Estonia and Lithuania

The Balkan countries of Estonia and Lithuania both have excellent tap water thanks to huge deposits of underground water which are fairly safe from human intervention.

Estonia also offers a digital nomad visa and has an innovative e-resident program that appeals to many digital entrepreneurs.


What About Everywhere Else?

These aren’t the only places in the world where it is safe to drink the tap water. You can drink it in the United Kingdom, Ireland, most of Europe, most of the United States, and many other places. But what can you do to minimize your reliance on bottled water where the water isn’t safe to drink? Also carry a reusable cup, as plastic cups are another major problem.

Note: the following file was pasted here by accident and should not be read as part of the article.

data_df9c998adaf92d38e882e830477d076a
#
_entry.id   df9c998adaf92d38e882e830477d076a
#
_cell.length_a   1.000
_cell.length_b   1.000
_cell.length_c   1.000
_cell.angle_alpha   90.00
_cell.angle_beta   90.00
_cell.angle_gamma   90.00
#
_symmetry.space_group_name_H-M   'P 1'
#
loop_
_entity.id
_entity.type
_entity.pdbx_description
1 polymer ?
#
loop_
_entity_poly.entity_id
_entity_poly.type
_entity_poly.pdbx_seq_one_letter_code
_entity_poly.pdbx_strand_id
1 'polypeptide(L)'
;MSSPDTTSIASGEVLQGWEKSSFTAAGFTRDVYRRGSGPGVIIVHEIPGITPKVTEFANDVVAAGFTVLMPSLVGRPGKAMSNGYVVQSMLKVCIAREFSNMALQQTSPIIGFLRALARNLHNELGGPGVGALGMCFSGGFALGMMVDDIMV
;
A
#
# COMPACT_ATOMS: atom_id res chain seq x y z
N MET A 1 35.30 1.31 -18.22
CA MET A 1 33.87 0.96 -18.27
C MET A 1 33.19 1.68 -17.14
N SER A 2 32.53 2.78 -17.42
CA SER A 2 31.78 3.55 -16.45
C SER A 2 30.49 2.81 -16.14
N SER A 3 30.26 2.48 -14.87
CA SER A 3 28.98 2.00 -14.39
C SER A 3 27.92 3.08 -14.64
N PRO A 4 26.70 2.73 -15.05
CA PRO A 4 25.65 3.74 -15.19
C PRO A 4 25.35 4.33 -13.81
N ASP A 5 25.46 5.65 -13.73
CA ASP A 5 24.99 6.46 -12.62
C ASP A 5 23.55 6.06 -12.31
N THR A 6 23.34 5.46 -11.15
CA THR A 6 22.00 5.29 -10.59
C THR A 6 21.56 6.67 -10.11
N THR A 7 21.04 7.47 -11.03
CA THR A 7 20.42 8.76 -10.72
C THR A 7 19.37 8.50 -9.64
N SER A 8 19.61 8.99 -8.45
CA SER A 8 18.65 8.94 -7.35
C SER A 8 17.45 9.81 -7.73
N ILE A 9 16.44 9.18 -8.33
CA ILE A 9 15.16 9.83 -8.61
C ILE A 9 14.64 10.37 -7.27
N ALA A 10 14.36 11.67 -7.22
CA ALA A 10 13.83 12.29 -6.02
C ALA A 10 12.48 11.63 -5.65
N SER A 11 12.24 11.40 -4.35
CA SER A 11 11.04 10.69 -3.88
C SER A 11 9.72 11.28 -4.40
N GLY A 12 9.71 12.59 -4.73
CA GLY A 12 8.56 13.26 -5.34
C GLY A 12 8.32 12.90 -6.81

First, invest in a good quality water bottle that is convenient to carry with you. Maybe you prefer something that clips onto your backpack, or maybe something collapsable. Choose something that you will carry with you, everywhere, and fill it up with clean water at every opportunity.

In your accommodation, you can boil water before chilling it to drink. You can also carry purifiers, such as Aquatabs, or a sterilizing straw with you to clean water in emergencies. If you need a drink on the beach in a tropical country, think about getting a coconut instead. It is delicious, healthy, and the natural packaging is biodegradable.

Of course, sometimes you just need to buy a bottled water, and you shouldn’t beat yourself up about it as long as you are doing the right thing most of the time. But try and reuse or recycle the bottle wherever possible.